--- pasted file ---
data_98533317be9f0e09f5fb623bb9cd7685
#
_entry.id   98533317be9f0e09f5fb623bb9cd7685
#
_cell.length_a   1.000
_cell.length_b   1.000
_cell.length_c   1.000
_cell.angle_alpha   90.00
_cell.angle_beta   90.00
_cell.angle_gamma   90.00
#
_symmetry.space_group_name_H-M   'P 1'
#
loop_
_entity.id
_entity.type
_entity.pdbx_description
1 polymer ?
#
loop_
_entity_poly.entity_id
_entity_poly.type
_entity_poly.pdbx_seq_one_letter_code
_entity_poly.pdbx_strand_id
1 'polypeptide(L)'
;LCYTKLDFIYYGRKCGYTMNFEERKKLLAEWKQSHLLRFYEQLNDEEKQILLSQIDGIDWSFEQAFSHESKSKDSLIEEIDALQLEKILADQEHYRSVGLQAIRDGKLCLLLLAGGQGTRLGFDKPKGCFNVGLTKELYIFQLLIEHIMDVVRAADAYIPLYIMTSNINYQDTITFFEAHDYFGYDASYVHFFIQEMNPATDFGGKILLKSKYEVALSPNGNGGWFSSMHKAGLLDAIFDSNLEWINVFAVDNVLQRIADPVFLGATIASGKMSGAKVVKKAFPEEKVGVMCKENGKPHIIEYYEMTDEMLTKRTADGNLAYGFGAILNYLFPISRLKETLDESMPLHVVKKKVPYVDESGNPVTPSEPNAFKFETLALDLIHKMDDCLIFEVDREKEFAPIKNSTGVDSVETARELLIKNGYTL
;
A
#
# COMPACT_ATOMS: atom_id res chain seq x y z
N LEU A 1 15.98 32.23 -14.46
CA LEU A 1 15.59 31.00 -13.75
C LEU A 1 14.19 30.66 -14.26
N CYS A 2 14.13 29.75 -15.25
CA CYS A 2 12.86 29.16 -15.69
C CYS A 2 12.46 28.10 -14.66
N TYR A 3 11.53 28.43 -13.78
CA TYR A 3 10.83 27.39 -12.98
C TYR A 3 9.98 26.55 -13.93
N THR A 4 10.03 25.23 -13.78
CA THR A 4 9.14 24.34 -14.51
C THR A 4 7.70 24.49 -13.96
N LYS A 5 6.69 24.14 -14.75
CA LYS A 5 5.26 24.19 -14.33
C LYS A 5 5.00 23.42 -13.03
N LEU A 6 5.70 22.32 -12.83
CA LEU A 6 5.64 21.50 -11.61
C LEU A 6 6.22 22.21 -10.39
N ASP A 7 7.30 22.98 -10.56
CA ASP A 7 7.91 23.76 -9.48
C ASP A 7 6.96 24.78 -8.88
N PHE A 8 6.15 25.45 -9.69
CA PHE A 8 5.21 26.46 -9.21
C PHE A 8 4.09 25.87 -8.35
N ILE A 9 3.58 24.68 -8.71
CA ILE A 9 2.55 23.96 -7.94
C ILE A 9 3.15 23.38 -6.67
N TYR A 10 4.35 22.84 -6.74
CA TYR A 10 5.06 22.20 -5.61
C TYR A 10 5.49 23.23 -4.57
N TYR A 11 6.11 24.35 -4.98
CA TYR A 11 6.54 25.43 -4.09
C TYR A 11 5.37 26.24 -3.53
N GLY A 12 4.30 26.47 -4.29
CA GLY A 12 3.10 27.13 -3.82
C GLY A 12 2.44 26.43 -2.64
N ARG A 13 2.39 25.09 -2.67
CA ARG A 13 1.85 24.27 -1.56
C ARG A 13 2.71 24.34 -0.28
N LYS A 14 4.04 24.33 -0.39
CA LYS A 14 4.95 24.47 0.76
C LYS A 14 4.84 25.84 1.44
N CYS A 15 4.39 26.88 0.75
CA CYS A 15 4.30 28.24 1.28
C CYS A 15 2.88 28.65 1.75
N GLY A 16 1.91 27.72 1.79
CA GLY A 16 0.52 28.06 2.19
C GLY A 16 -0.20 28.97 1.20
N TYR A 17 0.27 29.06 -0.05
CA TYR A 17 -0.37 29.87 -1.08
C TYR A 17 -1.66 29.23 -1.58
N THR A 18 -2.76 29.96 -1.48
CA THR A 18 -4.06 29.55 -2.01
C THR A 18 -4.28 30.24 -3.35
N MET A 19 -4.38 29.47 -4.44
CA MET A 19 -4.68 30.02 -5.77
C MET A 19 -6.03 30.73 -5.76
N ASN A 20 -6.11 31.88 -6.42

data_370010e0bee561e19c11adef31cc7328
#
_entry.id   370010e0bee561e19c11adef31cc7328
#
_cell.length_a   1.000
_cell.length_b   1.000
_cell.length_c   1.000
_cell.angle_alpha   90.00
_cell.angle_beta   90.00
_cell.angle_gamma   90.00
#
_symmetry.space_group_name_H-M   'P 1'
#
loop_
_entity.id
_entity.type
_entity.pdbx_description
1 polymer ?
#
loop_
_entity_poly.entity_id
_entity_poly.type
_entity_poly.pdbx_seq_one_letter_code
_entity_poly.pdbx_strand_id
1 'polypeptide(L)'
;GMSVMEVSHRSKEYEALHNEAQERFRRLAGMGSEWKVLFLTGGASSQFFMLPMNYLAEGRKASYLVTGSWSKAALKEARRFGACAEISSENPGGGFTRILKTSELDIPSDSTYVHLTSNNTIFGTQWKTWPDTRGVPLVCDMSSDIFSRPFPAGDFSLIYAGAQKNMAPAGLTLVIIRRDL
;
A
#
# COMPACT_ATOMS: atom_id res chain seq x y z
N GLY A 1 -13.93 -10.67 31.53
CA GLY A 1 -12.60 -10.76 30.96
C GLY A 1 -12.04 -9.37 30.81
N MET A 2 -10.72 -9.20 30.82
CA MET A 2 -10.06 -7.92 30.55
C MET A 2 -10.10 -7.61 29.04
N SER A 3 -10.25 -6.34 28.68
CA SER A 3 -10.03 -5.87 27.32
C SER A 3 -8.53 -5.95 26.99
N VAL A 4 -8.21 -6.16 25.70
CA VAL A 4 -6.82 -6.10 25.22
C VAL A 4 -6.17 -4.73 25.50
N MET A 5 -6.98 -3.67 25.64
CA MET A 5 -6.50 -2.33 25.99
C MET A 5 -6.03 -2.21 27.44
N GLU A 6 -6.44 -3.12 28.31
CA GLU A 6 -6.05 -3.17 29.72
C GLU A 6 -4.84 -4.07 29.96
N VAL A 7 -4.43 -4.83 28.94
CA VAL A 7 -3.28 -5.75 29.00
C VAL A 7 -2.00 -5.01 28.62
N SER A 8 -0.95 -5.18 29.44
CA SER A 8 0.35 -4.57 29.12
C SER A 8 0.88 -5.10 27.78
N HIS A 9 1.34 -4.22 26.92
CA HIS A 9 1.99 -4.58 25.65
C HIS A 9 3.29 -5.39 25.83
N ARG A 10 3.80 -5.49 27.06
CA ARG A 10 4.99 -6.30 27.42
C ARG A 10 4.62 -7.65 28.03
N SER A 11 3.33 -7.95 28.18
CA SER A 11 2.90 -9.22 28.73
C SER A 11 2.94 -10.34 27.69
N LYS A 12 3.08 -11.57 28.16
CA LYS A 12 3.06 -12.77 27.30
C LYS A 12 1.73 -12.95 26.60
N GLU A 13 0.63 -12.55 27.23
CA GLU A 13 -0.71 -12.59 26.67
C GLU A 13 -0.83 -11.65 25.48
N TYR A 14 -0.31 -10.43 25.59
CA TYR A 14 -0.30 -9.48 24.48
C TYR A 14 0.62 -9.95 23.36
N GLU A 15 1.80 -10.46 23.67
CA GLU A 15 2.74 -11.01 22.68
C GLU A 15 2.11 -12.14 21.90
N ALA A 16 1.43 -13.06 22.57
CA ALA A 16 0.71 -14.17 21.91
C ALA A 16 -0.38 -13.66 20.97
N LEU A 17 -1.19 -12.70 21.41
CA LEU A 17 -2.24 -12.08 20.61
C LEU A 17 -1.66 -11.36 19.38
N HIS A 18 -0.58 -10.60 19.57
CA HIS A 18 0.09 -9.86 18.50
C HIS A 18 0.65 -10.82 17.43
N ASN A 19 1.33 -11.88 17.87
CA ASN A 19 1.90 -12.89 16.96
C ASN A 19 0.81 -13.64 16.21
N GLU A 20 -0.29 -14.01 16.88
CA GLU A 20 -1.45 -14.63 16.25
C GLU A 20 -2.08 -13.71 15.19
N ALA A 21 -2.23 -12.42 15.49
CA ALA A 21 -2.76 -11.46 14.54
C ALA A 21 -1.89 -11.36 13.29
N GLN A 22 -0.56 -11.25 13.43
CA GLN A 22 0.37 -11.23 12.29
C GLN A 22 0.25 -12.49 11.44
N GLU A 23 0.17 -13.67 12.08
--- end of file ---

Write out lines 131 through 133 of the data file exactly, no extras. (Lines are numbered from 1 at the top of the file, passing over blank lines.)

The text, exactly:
N MET A 5 -6.98 -3.67 25.64
CA MET A 5 -6.50 -2.33 25.99
C MET A 5 -6.03 -2.21 27.44